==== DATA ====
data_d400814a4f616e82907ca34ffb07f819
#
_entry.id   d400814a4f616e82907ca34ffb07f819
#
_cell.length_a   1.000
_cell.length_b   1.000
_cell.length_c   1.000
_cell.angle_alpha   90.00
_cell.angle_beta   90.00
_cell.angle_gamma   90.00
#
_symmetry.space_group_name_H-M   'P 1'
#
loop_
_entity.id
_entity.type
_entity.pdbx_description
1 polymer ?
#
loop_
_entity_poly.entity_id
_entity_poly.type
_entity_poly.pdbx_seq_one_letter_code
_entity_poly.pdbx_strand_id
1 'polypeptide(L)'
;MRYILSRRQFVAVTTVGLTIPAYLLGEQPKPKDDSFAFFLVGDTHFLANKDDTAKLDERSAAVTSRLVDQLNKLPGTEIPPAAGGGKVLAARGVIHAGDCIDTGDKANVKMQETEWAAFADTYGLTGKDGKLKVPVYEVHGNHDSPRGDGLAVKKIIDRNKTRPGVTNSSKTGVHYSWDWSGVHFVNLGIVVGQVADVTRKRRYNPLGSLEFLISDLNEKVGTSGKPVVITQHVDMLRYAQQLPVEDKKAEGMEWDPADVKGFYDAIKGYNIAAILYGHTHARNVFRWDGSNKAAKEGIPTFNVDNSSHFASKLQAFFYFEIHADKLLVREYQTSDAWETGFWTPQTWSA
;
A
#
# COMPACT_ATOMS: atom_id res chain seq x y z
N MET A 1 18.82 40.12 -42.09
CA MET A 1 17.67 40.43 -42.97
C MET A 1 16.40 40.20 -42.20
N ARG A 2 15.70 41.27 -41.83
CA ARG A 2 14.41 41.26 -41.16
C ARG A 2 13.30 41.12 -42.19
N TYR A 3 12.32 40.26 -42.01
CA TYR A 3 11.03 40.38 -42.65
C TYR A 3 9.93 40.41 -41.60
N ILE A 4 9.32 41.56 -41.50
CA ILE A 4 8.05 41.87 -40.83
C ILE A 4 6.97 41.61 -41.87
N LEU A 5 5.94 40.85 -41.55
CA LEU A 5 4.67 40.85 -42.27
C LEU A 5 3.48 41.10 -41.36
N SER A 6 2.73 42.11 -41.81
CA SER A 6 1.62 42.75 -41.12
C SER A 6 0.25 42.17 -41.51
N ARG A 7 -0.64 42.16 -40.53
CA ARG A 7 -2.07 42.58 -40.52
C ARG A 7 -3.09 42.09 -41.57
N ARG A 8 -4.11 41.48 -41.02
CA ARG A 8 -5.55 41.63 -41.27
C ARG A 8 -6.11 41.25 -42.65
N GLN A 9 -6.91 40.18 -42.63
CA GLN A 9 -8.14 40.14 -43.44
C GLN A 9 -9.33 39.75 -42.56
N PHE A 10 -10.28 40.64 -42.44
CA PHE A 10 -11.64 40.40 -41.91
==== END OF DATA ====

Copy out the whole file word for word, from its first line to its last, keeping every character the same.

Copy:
data_d400814a4f616e82907ca34ffb07f819
#
_entry.id   d400814a4f616e82907ca34ffb07f819
#
_cell.length_a   1.000
_cell.length_b   1.000
_cell.length_c   1.000
_cell.angle_alpha   90.00
_cell.angle_beta   90.00
_cell.angle_gamma   90.00
#
_symmetry.space_group_name_H-M   'P 1'
#
loop_
_entity.id
_entity.type
_entity.pdbx_description
1 polymer ?
#
loop_
_entity_poly.entity_id
_entity_poly.type
_entity_poly.pdbx_seq_one_letter_code
_entity_poly.pdbx_strand_id
1 'polypeptide(L)'
;MRYILSRRQFVAVTTVGLTIPAYLLGEQPKPKDDSFAFFLVGDTHFLANKDDTAKLDERSAAVTSRLVDQLNKLPGTEIPPAAGGGKVLAARGVIHAGDCIDTGDKANVKMQETEWAAFADTYGLTGKDGKLKVPVYEVHGNHDSPRGDGLAVKKIIDRNKTRPGVTNSSKTGVHYSWDWSGVHFVNLGIVVGQVADVTRKRRYNPLGSLEFLISDLNEKVGTSGKPVVITQHVDMLRYAQQLPVEDKKAEGMEWDPADVKGFYDAIKGYNIAAILYGHTHARNVFRWDGSNKAAKEGIPTFNVDNSSHFASKLQAFFYFEIHADKLLVREYQTSDAWETGFWTPQTWSA
;
A
#
# COMPACT_ATOMS: atom_id res chain seq x y z
N MET A 1 18.82 40.12 -42.09
CA MET A 1 17.67 40.43 -42.97
C MET A 1 16.40 40.20 -42.20
N ARG A 2 15.70 41.27 -41.83
CA ARG A 2 14.41 41.26 -41.16
C ARG A 2 13.30 41.12 -42.19
N TYR A 3 12.32 40.26 -42.01
CA TYR A 3 11.03 40.38 -42.65
C TYR A 3 9.93 40.41 -41.60
N ILE A 4 9.32 41.56 -41.50
CA ILE A 4 8.05 41.87 -40.83
C ILE A 4 6.97 41.61 -41.87
N LEU A 5 5.94 40.85 -41.55
CA LEU A 5 4.67 40.85 -42.27
C LEU A 5 3.48 41.10 -41.36
N SER A 6 2.73 42.11 -41.81
CA SER A 6 1.62 42.75 -41.12
C SER A 6 0.25 42.17 -41.51
N ARG A 7 -0.64 42.16 -40.53
CA ARG A 7 -2.07 42.58 -40.52
C ARG A 7 -3.09 42.09 -41.57
N ARG A 8 -4.11 41.48 -41.02
CA ARG A 8 -5.55 41.63 -41.27
C ARG A 8 -6.11 41.25 -42.65
N GLN A 9 -6.91 40.18 -42.63
CA GLN A 9 -8.14 40.14 -43.44
C GLN A 9 -9.33 39.75 -42.56
N PHE A 10 -10.28 40.64 -42.44
CA PHE A 10 -11.64 40.40 -41.91